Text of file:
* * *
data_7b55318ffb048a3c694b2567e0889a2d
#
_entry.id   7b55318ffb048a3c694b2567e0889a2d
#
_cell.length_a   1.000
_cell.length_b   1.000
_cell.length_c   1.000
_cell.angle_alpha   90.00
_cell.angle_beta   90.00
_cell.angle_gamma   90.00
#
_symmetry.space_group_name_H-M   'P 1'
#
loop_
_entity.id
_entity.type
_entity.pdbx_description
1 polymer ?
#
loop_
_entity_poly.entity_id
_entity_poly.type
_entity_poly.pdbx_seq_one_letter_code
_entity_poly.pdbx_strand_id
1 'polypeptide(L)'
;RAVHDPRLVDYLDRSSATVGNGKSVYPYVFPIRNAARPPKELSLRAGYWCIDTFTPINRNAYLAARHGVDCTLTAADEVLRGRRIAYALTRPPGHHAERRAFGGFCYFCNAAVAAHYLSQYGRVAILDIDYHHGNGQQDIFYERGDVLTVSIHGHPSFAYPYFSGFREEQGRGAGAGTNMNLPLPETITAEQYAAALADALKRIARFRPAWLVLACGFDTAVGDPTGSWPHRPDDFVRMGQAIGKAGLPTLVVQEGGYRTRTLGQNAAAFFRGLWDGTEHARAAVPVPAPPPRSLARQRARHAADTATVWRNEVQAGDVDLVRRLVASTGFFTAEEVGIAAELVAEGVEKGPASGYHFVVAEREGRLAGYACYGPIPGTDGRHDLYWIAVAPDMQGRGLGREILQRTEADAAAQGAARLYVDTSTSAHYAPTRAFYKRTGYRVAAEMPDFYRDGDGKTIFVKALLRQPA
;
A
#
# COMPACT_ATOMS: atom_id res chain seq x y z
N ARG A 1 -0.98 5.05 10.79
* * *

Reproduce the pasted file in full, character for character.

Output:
data_7b55318ffb048a3c694b2567e0889a2d
#
_entry.id   7b55318ffb048a3c694b2567e0889a2d
#
_cell.length_a   1.000
_cell.length_b   1.000
_cell.length_c   1.000
_cell.angle_alpha   90.00
_cell.angle_beta   90.00
_cell.angle_gamma   90.00
#
_symmetry.space_group_name_H-M   'P 1'
#
loop_
_entity.id
_entity.type
_entity.pdbx_description
1 polymer ?
#
loop_
_entity_poly.entity_id
_entity_poly.type
_entity_poly.pdbx_seq_one_letter_code
_entity_poly.pdbx_strand_id
1 'polypeptide(L)'
;RAVHDPRLVDYLDRSSATVGNGKSVYPYVFPIRNAARPPKELSLRAGYWCIDTFTPINRNAYLAARHGVDCTLTAADEVLRGRRIAYALTRPPGHHAERRAFGGFCYFCNAAVAAHYLSQYGRVAILDIDYHHGNGQQDIFYERGDVLTVSIHGHPSFAYPYFSGFREEQGRGAGAGTNMNLPLPETITAEQYAAALADALKRIARFRPAWLVLACGFDTAVGDPTGSWPHRPDDFVRMGQAIGKAGLPTLVVQEGGYRTRTLGQNAAAFFRGLWDGTEHARAAVPVPAPPPRSLARQRARHAADTATVWRNEVQAGDVDLVRRLVASTGFFTAEEVGIAAELVAEGVEKGPASGYHFVVAEREGRLAGYACYGPIPGTDGRHDLYWIAVAPDMQGRGLGREILQRTEADAAAQGAARLYVDTSTSAHYAPTRAFYKRTGYRVAAEMPDFYRDGDGKTIFVKALLRQPA
;
A
#
# COMPACT_ATOMS: atom_id res chain seq x y z
N ARG A 1 -0.98 5.05 10.79